“After consultation with infectious disease and public health experts, and given the issues that can be associated with close contact in pre- and post-game settings, all team locker rooms and clubhouses will be open only to players and essential employees of teams and team facilities until further notice," the statement read. “Media access will be maintained in designated locations outside of the locker room and clubhouse setting. These temporary changes will be effective beginning with [Tuesday’s] games and practices.”

The Professional Basketball Writers Association issued a statement Monday saying that, given the health and safety considerations involved, it “understood” the media-access changes “with the NBA’s promise that once the coronavirus crisis abates, the league will restore full access to the journalists who cover the league.”

Meanwhile, teams have started to take additional precautions at their arenas, including the installation of hand sanitizer canisters and the deployment of commercial-grade sanitizer during postgame cleanup efforts. The Golden State Warriors posted signs at Chase Center, explicitly warning fans that “attending tonight’s game could increase your risk of contracting coronavirus.” Those signs were put up Friday, shortly after California declared a state of emergency and San Francisco’s public health department recommended that all “nonessential large gatherings should be canceled or postponed.”

Team staffers also met this weekend to develop plans of action if the coronavirus outbreak worsens, per the league’s request. In its most recent memo, the NBA instructed each team to enlist a disease specialist, establish testing procedures and locations, and determine which employees would be essential members of their traveling parties in the event that the coronavirus spreads dramatically before the end of the season. ESPN and the Athletic first reported the contents of the memo, which mandated that teams report back to the NBA about their progress Tuesday.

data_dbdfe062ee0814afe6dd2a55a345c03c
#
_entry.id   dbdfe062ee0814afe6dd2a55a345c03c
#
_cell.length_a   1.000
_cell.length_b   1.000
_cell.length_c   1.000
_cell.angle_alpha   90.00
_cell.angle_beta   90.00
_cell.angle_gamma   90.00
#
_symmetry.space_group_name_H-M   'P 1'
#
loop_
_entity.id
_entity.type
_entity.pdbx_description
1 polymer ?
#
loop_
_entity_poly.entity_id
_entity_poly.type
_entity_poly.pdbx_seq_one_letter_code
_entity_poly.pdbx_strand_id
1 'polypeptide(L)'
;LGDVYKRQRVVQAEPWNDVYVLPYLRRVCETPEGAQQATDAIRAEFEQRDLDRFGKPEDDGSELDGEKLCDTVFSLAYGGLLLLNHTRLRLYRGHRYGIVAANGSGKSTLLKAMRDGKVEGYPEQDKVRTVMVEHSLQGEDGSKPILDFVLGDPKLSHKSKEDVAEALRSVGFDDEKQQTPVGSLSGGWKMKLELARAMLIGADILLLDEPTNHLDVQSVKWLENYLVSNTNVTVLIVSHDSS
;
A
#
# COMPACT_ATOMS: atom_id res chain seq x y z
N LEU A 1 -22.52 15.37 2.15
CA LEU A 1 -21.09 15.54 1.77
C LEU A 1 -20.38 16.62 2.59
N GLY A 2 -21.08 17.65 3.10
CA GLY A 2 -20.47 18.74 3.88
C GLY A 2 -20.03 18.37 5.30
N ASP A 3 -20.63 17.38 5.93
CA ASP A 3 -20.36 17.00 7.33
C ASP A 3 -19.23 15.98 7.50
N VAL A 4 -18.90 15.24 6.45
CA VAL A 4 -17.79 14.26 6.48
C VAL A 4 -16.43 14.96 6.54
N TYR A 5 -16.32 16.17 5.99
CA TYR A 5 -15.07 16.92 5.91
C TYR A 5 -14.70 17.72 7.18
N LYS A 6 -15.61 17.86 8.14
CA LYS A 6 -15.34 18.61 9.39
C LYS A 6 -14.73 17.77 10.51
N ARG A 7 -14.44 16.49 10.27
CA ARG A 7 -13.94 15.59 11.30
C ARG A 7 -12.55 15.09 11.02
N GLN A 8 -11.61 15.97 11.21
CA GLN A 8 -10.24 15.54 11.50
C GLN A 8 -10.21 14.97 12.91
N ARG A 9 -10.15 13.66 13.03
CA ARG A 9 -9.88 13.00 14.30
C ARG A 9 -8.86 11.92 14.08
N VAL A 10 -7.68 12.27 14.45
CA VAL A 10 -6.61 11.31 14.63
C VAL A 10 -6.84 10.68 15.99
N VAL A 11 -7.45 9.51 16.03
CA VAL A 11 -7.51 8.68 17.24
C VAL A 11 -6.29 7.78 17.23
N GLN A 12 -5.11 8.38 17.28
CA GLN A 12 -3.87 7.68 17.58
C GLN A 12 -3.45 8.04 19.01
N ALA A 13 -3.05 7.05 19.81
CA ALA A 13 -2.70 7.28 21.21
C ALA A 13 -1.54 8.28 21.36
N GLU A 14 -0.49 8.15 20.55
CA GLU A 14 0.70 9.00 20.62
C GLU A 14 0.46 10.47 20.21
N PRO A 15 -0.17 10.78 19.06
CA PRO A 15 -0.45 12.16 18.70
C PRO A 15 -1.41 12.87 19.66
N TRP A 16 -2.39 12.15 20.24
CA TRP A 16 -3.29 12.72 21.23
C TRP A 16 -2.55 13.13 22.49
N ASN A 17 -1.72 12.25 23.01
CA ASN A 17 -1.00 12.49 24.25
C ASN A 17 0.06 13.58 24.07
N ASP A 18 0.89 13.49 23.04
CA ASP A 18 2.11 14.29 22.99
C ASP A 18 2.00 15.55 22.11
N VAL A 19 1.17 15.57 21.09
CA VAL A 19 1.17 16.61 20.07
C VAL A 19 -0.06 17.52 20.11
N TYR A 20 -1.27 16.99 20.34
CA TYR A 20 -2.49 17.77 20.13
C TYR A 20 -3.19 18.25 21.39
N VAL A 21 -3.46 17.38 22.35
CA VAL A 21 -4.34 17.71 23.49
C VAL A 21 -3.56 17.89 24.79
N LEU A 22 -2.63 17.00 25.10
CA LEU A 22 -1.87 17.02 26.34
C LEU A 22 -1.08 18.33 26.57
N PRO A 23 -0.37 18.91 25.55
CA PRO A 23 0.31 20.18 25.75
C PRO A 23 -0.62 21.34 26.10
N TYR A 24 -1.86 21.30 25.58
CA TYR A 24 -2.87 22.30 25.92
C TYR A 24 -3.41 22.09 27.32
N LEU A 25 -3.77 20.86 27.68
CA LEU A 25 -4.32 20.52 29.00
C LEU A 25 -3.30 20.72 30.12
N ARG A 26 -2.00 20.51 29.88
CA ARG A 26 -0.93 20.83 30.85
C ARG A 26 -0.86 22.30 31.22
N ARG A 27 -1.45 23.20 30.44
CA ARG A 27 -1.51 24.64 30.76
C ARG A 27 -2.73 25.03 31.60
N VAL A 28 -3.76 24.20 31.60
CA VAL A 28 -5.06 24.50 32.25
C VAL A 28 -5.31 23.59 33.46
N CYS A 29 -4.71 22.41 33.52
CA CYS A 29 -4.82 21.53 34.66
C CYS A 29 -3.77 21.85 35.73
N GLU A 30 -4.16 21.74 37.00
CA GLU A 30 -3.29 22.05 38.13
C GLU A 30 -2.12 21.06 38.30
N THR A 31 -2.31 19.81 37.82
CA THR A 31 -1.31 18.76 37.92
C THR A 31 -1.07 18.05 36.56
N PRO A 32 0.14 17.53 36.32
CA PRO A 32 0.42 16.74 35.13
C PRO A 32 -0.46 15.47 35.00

Brewer: In Seattle, a soccer match during the coronavirus feels both routine and extraordinary

Travel plans are already changing. Some league personnel who had planned to attend the MIT Sloan Sports Analytics Conference in Boston this past weekend opted not to go, while others who did attend awkwardly avoided high-fives and agonized over the risk of exposure.

“The whole thing was weird,” said an executive who attended, noting that the South by Southwest festival, which was scheduled for later this month in Austin, was canceled because of coronavirus fears. “We were asking each other whether we should have even been there.”

The NBA and the National Basketball Players Association remain in daily contact as the league’s plans unfold, according to a person with knowledge of the situation. Many coaches and players have been reluctant to speak publicly about the coronavirus because of the high stakes and its unexpected arrival during the middle of the playoff push.

“The NBA and its teams are seeking the most accurate information and distributing it as quickly as possible,” one team executive said. “This is the real deal. LeBron’s heart was in the right place, but [fans] should listen to the [medical] experts.”

Loading...